Did everything except last step by putting wire from bottom of contactor to the top. Need more input on this. I think you right about a lemon contactor. 195.00 his hard to swallow. Is there a aftermarket cheaper?
 

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Discussion Starter · #31 ·
Ok, I changed the contactor again with aftermarket. Still no go. Only creaps a couple of inches. Stops, flashed 11 times, service tool comes on.
 

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Ok, I changed the contactor again with aftermarket. Still no go. Only creaps a couple of inches. Stops, flashed 11 times, service tool comes on.
So the contactor is not bad .. but you still see a voltage drop of about 1/2 your pack voltage from the top connector to the bottom? That's pretty strange!

Are you up for jacking up your ranger, moving the bottom contactor wire to the top contactor wire?
 

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Discussion Starter · #33 ·
So the contactor is not bad .. but you still see a voltage drop of about 1/2 your pack voltage from the top connector to the bottom? That's pretty strange!

Are you up for jacking up your ranger, moving the bottom contactor wire to the top contactor wire?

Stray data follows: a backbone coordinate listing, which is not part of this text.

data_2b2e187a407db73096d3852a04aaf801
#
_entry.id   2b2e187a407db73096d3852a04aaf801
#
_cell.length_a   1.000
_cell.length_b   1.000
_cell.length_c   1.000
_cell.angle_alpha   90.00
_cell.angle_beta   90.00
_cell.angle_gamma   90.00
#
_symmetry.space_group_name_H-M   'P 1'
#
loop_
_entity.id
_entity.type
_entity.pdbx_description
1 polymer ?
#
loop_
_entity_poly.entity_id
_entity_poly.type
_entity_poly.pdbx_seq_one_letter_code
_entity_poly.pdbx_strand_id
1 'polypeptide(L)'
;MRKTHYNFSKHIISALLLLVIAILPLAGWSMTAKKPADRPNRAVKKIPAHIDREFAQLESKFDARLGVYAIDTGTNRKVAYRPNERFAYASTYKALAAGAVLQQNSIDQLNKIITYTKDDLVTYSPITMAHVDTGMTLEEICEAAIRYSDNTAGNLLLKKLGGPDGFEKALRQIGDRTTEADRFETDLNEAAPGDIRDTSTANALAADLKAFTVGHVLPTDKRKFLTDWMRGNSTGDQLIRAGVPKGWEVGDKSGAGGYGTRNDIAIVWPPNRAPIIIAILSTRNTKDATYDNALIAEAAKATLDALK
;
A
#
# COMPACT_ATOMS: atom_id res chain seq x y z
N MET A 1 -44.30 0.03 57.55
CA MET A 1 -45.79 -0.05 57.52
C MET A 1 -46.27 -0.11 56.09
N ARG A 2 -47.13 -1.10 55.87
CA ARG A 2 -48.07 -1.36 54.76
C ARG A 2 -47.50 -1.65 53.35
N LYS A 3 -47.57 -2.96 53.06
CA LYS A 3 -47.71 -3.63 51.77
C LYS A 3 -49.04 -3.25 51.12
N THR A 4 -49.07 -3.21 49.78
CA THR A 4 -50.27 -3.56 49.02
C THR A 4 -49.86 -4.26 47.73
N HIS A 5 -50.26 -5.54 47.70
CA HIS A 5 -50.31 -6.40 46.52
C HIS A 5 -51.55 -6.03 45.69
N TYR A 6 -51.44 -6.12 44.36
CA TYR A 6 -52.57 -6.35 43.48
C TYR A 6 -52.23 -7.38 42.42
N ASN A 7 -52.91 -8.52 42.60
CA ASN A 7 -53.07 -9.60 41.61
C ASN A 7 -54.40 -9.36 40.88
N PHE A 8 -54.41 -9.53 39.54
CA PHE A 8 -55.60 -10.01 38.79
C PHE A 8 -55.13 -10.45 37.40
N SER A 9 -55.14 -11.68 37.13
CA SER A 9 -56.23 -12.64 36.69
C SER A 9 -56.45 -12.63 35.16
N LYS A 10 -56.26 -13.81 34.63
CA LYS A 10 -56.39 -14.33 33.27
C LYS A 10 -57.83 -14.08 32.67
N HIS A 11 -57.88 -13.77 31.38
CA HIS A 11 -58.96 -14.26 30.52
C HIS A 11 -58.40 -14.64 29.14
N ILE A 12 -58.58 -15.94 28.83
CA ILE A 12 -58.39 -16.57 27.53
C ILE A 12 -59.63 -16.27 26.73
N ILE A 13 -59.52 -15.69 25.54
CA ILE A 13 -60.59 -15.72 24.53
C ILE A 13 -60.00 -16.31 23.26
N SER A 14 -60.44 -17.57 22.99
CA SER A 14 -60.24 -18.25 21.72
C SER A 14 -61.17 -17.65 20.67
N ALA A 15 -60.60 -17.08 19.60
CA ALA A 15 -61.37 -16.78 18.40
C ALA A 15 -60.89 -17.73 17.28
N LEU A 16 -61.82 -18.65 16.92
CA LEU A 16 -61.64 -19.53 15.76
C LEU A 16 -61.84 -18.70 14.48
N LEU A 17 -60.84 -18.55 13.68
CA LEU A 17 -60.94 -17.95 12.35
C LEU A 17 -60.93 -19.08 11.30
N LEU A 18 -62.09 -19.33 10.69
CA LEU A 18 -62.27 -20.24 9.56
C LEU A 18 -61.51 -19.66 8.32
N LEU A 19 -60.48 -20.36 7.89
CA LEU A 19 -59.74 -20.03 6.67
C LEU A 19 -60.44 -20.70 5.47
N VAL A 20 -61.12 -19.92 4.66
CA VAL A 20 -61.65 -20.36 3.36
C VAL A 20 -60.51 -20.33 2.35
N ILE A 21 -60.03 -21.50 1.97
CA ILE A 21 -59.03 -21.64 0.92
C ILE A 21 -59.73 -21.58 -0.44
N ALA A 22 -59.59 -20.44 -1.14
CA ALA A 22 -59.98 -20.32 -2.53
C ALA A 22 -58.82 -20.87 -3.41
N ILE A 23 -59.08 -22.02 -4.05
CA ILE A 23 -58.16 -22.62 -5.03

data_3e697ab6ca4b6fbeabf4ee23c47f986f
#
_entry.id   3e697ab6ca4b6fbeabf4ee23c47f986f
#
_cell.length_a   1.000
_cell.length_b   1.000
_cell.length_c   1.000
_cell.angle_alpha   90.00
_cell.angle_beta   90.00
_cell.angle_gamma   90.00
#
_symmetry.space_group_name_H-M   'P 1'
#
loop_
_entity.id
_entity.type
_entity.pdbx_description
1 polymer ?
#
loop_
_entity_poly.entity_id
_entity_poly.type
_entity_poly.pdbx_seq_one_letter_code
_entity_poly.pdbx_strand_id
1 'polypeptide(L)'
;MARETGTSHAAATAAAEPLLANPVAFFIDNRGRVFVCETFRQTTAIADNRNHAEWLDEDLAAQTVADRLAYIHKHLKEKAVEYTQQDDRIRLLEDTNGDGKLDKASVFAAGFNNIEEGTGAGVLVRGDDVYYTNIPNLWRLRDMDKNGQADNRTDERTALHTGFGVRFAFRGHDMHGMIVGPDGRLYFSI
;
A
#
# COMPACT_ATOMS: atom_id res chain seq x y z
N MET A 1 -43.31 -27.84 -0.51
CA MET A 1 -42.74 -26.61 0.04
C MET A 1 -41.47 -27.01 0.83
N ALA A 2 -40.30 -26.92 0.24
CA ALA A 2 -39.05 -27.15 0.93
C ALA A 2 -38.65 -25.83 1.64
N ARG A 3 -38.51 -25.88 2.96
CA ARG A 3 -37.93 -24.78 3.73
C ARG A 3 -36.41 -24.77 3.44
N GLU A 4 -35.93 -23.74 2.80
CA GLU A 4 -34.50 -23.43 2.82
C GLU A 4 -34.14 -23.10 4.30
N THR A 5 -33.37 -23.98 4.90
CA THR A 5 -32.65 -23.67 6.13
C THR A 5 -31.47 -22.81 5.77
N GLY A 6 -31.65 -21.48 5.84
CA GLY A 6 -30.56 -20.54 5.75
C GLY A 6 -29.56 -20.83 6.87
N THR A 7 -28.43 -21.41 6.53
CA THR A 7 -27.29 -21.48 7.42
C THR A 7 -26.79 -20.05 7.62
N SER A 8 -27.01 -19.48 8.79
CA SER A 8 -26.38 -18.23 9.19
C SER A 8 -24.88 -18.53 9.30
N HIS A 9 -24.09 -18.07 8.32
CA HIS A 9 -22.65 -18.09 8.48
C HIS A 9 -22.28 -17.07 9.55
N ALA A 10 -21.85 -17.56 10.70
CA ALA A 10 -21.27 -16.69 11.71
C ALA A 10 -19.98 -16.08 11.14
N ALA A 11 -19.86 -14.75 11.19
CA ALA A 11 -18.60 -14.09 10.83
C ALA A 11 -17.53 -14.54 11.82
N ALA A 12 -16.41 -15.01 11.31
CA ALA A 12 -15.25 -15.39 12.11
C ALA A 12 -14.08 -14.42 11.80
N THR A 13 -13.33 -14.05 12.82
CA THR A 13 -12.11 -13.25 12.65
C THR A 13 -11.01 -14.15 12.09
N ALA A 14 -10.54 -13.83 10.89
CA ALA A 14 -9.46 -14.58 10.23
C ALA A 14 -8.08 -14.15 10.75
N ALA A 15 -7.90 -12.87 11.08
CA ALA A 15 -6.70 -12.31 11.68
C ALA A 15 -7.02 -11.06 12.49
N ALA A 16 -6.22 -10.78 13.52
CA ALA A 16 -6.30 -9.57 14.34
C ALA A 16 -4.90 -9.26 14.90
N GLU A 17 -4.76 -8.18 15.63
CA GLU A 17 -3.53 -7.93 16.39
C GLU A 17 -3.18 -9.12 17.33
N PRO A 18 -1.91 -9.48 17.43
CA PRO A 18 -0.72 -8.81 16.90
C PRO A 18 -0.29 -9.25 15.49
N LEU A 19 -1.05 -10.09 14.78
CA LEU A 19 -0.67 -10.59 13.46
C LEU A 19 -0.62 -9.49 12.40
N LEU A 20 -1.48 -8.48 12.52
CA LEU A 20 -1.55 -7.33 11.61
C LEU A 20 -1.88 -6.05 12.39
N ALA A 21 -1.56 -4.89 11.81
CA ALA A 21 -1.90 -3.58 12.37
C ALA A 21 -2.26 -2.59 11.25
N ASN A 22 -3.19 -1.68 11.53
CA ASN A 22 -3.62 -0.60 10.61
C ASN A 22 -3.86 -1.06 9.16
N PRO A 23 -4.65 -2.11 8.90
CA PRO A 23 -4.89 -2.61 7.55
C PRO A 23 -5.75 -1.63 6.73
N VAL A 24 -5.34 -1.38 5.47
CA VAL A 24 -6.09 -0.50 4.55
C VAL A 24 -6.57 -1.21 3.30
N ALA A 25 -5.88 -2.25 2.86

I'll try that this pm
 

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What you describe sounds like a faulty motor speed sensor. Is the speed sensor that you replaced in the back of the motor or does your have the sensor inside the motor? (Bearing speed sensor)
 

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Discussion Starter · #35 ·
What you describe sounds like a faulty motor speed sensor. Is the speed sensor that you replaced in the back of the motor or does your have the sensor inside the motor? (Bearing speed sensor)
I changed the sensor in the front on the gear housing
 

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That’s not the one. It’s in the motor. If you want you can call me and I will try to help. Lou217 430-3101
 

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Discussion Starter · #37 ·

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Anytime. I will be on the road to Chicago. If your speed sensor in the back of the motor you are in luck, if it’s inside the motor it’s a little more complicated